Summit County runner-turned-snowshoer wins national junior race
SUMMIT COUNTY — In a winter sports world of ever-evolving gear, Jeremiah Vaille went from casual Sentinel Island, Snake River snowshoer to junior national championship contender — all on his family’s plastic pair of 12×10-inch kid’s snowshoes.
Well, technically he was loaned a pair of 21×7.5-inch Dion snowshoes — the kind meant for high-level snowshoe racing on packed-down trails — in time for his win at last month’s Dion U.S. National Snowshoe Championships in Bennington, Vermont.
The snowshoes propelled the 16-year-old Summit High student to the national championship on the trails of the Prospect Mountain Nordic Ski Center, where Vaille defeated six other snowshoers, ages 15-19, to earn a spot on the U.S. Junior National Snowshoe team for next season.
And the victory came during the same 2017-18 winter season when Vaille decided to give competitive snowshoeing a try. He only made the decision after his high school ski coach Karl Barth recommended in January he sign up for the unofficial Colorado state high school snowshoe championship race in early February in Leadville.
Vaille took the advice and won the race despite heavy snow above tree line, and despite the fact that he was racing on, essentially, toy snowshoes.
“I decided to just use kids snowshoes because they were lighter and smaller,” Vaille said. “To run more efficiently.”
They were the same kind of casual snowshoes found in many garages and sheds around Summit County, leaned up against old skis from powder days of the past. For the Vaille family, like many others here in the county, the family snowshoes were used on those weekend days they chose not to ski. Those days when his mother, Kendal, and father, Troy, would bring he and his younger brother, Miles, 12, and sister, Lexie, 14, out to trails like those on Sentinel Island. There, they’d build mazes in the snow with their fresh tracks.
“Ever since they were little, we’ve had little plastic snowshoes to strap on them,” Kendal said. “Sometimes we’d drive up to Montezuma — it’s a nice good escape by the river. Just drive up a little before town, and pull over there.
“And the kids would always lead the path,” Jeremiah’s mother continued. “With snowshoes, you can make your own path.”
Jeremiah has certainly forged his own path this winter after listening to his coach and trying out the competitive side of the sport. In order to pull off the victory in Vermont, Vaille needed to catch up to and hold off — by six seconds — a racer two years his senior, Andrew LePage, of Morrisonville, New York.
And Vaille would need to do so after the Vermont Nordic center’s singletrack in the powder-filled forest gave way to a wider, groomed trail.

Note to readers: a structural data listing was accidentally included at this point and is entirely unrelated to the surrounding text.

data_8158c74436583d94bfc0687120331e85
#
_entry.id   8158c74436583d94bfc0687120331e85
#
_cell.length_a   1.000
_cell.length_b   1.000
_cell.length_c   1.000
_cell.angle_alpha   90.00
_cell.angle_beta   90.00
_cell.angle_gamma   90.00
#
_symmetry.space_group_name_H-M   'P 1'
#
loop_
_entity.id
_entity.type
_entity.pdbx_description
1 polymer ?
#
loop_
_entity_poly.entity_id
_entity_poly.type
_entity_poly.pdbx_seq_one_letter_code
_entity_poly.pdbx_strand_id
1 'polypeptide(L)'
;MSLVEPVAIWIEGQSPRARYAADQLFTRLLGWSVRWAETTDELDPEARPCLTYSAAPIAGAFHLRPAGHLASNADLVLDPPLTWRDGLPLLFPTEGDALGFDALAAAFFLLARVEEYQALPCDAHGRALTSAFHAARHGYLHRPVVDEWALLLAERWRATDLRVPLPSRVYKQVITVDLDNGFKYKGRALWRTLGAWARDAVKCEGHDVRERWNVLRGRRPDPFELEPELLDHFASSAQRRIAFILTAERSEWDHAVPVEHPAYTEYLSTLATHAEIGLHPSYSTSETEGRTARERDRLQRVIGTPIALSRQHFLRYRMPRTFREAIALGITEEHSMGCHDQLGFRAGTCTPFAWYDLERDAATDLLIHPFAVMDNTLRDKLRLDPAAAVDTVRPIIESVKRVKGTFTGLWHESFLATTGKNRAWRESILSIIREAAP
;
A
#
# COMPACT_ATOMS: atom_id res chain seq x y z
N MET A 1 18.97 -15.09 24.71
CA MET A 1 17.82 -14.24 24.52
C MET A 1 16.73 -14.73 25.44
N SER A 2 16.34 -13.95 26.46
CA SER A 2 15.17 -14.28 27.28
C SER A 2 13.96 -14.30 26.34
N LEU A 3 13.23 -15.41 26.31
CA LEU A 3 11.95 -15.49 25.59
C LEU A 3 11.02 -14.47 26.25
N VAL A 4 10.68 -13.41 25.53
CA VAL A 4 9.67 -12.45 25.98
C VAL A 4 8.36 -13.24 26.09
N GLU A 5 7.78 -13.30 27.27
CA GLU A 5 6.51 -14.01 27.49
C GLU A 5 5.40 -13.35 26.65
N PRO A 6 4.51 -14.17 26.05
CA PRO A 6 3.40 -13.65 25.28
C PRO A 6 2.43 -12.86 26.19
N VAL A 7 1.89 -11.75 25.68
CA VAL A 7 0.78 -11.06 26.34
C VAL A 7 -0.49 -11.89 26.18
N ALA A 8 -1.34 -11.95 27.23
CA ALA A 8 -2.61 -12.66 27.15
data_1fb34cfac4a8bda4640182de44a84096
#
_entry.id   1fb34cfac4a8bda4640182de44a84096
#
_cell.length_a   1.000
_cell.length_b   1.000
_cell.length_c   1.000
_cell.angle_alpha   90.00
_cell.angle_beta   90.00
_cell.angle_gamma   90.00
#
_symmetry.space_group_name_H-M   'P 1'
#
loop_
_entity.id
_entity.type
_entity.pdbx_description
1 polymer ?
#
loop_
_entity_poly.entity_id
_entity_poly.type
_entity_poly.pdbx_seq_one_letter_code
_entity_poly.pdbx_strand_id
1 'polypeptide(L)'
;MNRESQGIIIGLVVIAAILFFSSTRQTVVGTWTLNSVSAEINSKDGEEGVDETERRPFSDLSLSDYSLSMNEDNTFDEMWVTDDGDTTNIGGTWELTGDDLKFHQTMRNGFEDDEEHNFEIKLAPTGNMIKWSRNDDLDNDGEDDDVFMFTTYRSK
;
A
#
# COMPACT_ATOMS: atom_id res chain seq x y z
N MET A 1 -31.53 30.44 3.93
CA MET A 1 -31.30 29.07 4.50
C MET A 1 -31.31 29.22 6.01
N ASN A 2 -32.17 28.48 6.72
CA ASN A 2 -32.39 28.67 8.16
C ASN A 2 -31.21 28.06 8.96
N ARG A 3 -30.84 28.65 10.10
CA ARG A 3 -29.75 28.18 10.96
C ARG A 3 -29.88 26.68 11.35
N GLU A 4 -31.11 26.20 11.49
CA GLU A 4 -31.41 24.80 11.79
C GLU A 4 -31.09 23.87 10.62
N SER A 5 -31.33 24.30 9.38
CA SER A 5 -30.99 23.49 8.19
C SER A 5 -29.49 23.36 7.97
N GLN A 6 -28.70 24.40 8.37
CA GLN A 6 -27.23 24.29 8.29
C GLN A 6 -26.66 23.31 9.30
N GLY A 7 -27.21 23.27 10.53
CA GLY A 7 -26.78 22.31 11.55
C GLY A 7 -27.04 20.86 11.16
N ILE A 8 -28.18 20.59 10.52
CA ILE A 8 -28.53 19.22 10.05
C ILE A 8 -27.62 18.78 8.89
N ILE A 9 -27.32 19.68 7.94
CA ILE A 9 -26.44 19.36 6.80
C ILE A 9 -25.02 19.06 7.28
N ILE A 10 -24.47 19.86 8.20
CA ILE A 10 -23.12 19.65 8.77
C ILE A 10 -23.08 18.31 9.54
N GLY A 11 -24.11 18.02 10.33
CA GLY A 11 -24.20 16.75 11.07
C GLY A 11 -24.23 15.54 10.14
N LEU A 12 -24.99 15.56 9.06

But it was in that singletrack where the High Country distance runner-turned-snowshoer had the same kind of competitive epiphany that mainfiests in cross-country races. It’s the kind of sense you get about your opponent only in a race like a cross-country or snowshoe 5K, where you are around that same racer for an extended amount of time.
He realized not only that he could pass and jump into the lead in the final 200 meters of the 5K course, but that it would take his competitor a whole heck of a lot to mount a comeback.
It was his for the taking.
“Before the race, I looked at the times from last year’s race,” Jeremiah said. “And I thought I could do this. So I went out really hard and I just stayed with the lead person for most of the race. He was ahead of me the whole time, but when I caught up to him in the singletrack I could tell he was slowing down.”
With his mother, Kendal, and his grandfather, Ken, there to greet him, Jeremiah crossed the finish line ahead of the six other competitors behind him, from New York, Massachusettes, New Hampshire and Washington state.
The top three-finish qualified Vaille to be a member of the U.S. Junior National Snowshoe Team, an honor that means he can compete at next January’s World Junior Snowshoe Championships in Fondo, Italy.
If the junior national championship snowshoe trails in Vermont weren’t a world away from his childhood strolls out on Sentinel Island and along the Snake River in Montezuma, the competition in the mountains of Northern Italy certainly will be.
And he’ll have not only his family and Coach Barth to thank, but also a relative stranger who took note of his talent at his win in Leadville. After finishing ahead of the more than two dozen other high school competitors in Leadville, winning the race in 24 minutes, Coach Barth was there at the finish line timing the race. After his coach congratulated him, a member of the U.S. snowshoe senior national team, Nicholas Scalfone, saw something in Vaille.
“We didn’t think it was going to be such a big deal,” Jeremiah said. “I mean, I didn’t know myself because I didn’t expect that much of me. But he came up to me after the race and said I did a great job and encouraged me to go to the national race in Vermont. That was pretty cool to me.”
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American giant slalom stud Ted Ligety won six times at Birds of Prey, be it five World Cups and/or gold in the 2015 FIS Alpine World Ski Championships, but we have to remember what a struggle it was for him to get there.